For Philippine BSN grads now working in the US, or for anyone who has experience working with them, is there anything that makes these people unique in any way compared to their US-trained colleagues? As a recent foreign grad myself, I am still a long way from landing my first RN job in the US, but I am already anticipating a job interview question like, "What have you learned in your Philippine nursing education (or culture) that would make you an asset to this hospital?"
Aside from a chance to be with family and presumably save some money, I would like to think that my having Philippine nursing education has taught me something that maybe I might not have as readily learned in a US nursing school (in which I was once enrolled but dropped out after a couple days to take up nursing in the Philippines, for various reasons).
Aug 15, '13
You mention in another posting that your aunt and a cousin are both CA RN's. Have you asked them? They will be one some good informational sources, let us know what they say so that others can draw from that, thanks!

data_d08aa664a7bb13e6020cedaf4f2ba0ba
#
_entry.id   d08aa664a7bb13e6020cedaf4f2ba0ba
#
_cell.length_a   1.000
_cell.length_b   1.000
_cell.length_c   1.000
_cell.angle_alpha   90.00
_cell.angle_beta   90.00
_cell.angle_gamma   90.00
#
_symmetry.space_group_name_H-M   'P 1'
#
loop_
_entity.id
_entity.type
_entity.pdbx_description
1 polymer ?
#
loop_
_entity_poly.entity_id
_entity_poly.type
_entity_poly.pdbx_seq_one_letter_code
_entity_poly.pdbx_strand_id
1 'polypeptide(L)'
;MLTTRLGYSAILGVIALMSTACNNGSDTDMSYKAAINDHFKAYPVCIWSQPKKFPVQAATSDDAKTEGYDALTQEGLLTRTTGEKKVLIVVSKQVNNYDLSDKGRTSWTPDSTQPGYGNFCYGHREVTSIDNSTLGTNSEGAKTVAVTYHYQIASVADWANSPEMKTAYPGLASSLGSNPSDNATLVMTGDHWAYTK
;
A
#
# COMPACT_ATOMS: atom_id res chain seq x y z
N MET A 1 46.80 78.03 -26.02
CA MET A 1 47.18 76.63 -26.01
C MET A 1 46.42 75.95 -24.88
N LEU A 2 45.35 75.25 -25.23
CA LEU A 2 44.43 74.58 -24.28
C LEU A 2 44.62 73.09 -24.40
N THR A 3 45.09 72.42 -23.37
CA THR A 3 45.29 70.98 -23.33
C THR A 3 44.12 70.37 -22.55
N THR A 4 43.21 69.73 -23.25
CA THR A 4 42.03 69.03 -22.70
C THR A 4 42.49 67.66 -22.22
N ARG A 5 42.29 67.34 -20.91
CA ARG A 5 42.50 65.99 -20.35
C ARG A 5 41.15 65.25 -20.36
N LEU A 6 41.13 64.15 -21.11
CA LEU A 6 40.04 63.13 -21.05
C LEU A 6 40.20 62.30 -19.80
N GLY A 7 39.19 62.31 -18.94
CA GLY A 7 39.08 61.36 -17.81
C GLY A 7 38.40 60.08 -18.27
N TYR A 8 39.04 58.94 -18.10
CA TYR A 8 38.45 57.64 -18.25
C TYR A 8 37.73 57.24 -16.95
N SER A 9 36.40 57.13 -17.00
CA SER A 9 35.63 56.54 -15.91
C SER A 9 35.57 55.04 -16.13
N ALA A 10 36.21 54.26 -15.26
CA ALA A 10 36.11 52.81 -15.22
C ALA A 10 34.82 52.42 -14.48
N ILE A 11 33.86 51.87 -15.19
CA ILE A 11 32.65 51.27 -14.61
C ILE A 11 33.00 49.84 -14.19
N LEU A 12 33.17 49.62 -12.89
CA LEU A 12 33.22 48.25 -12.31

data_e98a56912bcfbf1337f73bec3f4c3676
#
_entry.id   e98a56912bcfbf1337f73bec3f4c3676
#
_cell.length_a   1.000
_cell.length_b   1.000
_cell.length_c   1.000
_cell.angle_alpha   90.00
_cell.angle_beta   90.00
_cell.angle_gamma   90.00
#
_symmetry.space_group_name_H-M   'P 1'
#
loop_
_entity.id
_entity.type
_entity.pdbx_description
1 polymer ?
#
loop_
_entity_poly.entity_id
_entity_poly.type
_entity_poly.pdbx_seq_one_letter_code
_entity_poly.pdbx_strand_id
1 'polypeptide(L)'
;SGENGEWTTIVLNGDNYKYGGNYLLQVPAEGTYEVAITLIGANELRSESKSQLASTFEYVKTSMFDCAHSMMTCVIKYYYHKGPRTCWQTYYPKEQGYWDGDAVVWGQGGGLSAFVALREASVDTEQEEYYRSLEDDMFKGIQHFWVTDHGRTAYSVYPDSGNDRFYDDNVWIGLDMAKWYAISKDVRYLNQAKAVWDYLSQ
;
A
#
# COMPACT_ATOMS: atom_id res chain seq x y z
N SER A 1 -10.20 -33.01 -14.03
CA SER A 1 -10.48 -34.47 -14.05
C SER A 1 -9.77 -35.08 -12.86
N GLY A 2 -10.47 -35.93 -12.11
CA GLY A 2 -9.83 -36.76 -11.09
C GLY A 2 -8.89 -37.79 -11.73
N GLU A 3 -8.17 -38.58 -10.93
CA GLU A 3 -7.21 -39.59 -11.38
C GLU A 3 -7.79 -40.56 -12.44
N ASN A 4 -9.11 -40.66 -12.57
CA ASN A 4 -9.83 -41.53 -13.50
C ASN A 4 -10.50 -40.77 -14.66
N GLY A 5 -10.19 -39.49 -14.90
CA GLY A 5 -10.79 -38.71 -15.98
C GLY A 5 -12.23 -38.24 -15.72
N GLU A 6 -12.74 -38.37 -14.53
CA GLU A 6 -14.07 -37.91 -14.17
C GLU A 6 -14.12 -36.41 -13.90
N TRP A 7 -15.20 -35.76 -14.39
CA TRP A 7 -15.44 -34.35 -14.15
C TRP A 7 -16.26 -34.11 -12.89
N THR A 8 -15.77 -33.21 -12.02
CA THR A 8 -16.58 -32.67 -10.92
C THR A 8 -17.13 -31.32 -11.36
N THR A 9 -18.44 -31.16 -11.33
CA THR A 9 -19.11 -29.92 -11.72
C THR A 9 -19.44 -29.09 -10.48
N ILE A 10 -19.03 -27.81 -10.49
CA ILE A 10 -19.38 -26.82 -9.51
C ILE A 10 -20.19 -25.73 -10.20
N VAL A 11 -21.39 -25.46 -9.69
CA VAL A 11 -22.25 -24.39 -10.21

Aug 15, '13
My employer has scripted interview questions, and with our equal opportunity laws, your question would never be asked.
Aug 19, '13
I have a BSN from the Philippines (1991) and an MSN here in the US (2003). Before and after I obtained the graduate degree here, I have never been asked specifically about how my BSN was like during an interview even though it is an obvious fact in my resume. I have to agree that most interview question follow a script and all questions are devoid of inquiries that could be interpreted as employment bias based on race, country of origin or education. But then I wouldn't know what's being discussed behind closed doors about my application and qualifications.
Aug 19, '13
Quote from mpgj83
For Philippine BSN grads now working in the US, or for anyone who has experience working with them, is there anything that makes these people unique in any way compared to their US-trained colleagues?
I would steer away from focusing on group identity to market your strengths. For me, it's best to stick to individuality by letting your own strengths as a person show not only during a job interview but also in the way you conduct your day to day activities as an employee in an organization. It will also protect you from preconceptions and stereotypical judgements people hold about certain groups (including racial and ethnic identities). I hope that makes sense.
Aug 20, '13
You all have excellent points. Thank you.
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